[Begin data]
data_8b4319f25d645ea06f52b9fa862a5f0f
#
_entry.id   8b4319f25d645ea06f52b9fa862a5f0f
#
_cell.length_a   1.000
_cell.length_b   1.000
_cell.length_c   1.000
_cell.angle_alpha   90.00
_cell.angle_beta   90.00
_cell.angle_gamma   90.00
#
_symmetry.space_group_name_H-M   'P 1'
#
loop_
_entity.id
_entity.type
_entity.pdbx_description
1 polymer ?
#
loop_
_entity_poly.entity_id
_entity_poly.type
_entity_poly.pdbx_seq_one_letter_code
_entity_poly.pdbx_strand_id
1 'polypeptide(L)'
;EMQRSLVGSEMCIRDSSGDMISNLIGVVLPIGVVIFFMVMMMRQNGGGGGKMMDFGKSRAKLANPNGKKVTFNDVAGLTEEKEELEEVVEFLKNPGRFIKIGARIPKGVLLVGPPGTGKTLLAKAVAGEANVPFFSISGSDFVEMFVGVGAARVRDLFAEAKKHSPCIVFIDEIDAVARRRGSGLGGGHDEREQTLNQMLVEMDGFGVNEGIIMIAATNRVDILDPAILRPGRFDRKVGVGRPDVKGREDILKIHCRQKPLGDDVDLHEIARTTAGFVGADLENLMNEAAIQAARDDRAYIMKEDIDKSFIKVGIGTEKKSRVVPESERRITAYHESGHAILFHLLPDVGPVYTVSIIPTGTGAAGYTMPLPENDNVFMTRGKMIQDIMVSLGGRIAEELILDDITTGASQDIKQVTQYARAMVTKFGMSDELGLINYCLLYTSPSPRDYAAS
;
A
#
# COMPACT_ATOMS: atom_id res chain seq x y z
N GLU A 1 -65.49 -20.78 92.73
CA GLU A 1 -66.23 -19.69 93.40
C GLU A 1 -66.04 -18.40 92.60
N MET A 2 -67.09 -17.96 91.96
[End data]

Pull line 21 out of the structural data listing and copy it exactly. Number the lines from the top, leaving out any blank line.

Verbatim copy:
_entity_poly.entity_id